Yale Professor Seeks To Abolish The Word ‘Master’
A professor at Yale University is attempting to stamp out the use of the word “master” at the school, claiming it is so offensive to the college’s black and female students that some have had to move off campus to avoid it.
Yale organizes its undergraduate students into one of 12 different residential colleges, which are a core feature of daily life at the school. Besides having their own dormitories, each residential college also has a separate dining facility and library, and can organize its own special events. Additionally, each college has a master, typically drawn from the school’s faculty, who lives in a special house allotted to them on campus.
But now, professor Stephen Davis, master of Pierson College, has said that he no longer wants his students to refer to him as “Master Davis.”
“I have found the title of the office I hold deeply problematic given the racial and gendered weight it carries,” Davis wrote in an email to Pierson students Friday, according to the Yale Daily News. “I think there should be no context in our society or in our university in which an African-American student, professor, or staff member—or any person, for that matter—should be asked to call anyone ‘master’ … And there should be no context where male-gendered titles should be normalized as markers of authority.” (RELATED: University Ban On Saggy Pants Decried As Racist)
While the mere word “master” may seem rather innocuous, and today both blacks and women are able to receive it as a title, Davis insists that it takes a huge toll on some students.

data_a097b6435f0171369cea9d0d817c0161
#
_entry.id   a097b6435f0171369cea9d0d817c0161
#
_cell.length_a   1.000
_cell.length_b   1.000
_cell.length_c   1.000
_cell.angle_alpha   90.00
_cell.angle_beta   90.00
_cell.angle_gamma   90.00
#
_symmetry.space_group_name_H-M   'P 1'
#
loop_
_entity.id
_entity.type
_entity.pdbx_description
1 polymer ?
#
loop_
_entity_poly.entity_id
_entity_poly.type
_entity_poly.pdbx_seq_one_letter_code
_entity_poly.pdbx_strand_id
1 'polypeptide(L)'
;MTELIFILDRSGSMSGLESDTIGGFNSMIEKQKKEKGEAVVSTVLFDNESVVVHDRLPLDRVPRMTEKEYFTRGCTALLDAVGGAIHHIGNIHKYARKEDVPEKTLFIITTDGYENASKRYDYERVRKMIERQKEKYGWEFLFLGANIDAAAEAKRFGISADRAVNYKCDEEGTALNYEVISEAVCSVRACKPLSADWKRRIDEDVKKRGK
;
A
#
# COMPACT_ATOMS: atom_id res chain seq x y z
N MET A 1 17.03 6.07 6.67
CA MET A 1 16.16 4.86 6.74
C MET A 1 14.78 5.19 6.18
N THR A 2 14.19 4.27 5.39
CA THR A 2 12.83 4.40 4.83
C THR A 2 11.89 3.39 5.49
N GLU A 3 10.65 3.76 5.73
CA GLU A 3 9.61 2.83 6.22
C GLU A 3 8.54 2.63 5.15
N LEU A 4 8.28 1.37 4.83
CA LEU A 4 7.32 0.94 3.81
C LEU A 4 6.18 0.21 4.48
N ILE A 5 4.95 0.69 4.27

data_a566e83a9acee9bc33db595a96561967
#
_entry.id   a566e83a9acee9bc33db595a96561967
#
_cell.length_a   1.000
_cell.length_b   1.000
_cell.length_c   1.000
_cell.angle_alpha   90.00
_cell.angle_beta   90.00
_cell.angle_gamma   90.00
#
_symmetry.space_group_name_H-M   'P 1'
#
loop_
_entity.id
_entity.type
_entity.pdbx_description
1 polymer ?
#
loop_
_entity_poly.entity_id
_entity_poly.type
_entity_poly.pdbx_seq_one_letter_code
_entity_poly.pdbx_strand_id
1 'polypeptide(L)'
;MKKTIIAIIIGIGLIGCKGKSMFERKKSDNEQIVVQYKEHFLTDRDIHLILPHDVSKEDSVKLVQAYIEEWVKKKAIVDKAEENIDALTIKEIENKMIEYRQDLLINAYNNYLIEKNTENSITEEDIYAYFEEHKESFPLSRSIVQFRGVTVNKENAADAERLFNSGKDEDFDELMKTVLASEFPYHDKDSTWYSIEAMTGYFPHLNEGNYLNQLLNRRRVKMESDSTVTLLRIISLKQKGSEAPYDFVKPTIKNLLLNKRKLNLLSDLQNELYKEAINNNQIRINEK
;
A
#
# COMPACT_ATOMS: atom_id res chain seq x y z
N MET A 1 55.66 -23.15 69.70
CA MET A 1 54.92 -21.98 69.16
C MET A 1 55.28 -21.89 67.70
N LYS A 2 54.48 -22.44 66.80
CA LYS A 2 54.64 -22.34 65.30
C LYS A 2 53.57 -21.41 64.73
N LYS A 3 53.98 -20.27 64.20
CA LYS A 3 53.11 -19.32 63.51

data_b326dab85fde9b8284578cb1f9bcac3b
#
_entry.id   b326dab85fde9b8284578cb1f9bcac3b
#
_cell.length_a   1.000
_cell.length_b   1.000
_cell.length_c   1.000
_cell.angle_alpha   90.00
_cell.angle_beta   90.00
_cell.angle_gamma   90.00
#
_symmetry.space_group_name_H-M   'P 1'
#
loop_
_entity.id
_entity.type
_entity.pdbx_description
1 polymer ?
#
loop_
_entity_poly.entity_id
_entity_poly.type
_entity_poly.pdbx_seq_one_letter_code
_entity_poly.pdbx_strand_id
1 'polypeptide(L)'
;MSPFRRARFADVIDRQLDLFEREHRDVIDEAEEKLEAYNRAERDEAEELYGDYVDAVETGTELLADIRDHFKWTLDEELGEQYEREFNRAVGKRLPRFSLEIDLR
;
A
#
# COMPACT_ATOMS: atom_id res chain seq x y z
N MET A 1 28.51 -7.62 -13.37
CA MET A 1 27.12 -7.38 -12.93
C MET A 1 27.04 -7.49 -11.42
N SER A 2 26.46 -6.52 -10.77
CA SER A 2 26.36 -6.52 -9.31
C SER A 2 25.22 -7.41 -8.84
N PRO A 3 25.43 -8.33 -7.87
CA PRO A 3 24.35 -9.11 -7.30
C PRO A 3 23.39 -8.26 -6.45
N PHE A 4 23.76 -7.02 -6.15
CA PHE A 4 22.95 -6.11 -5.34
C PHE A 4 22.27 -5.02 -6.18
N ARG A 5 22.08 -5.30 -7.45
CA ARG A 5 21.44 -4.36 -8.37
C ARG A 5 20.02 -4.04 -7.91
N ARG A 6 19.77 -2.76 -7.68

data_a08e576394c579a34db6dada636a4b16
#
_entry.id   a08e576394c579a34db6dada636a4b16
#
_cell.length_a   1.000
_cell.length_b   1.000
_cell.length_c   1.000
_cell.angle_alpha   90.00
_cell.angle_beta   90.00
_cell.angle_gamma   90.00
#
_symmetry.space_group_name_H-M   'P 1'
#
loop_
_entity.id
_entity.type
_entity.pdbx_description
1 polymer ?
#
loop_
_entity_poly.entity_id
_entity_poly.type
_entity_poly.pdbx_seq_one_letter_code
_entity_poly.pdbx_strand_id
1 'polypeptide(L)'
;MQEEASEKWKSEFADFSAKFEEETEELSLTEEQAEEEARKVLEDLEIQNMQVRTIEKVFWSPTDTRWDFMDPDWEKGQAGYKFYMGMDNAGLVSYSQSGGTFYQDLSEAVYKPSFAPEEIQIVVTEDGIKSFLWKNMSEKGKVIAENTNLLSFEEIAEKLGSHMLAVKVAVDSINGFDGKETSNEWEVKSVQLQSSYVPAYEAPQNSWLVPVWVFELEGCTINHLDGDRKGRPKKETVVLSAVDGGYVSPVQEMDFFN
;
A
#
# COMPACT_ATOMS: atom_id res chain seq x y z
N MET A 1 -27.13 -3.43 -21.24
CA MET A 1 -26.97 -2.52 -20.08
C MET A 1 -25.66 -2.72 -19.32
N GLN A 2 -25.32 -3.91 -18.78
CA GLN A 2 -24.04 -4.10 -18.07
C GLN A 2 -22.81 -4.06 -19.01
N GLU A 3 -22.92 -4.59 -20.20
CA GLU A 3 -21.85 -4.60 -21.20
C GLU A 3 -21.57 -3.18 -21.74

“I have heard stories and witnessed situations involving members of our community who have felt viscerally marginalized by this linguistic practice: students who have felt it necessary to move off campus their junior or senior year to avoid a system where the title ‘master’ is valorized; faculty members who cringe at this aspect of our college culture; tea guests who perform subtle and dexterous verbal gymnastics to avoid having to say the name,” he said.
Instead of ‘master,’ Davis proposes that students refer to him as “head of the college.”
Davis isn’t just choosing a different name for his own title. The change means that henceforth student employees of the college will be “Pierson Aides” instead of “Master’s aides,” and “master’s tea” events will become “Pierson teas.” Davis is encouraging other college heads to take the same plunge, but thus far none of them have.
At least one black person thinks Davis may be overreacting a little.
“[Davis’s] reading of the title is more literal and focused on our national narrative and naming practices than mine — I see it as nothing more than a legacy of the British Oxbridge system that Yale was blatantly trying to emulate when it created the residential college system in the early 1930s,” said Yale College Dean Jonathan Holloway in an email of his own sent out shortly after Davis’s. “But the difference of opinion is okay with me. In fact, I think it will be healthy to have a conversation on the issue.”
The ‘master’ title isn’t the only aspect of Yale’s colleges that’s making people at Yale queasy. Over the summer, almost 1,500 students and alumni signed a petition asking the school to rename Calhoun College. The college is named for John C. Calhoun, an 1804 Yale graduate and U.S. senator who was a major champion of slavery in the decades prior to the Civil War.
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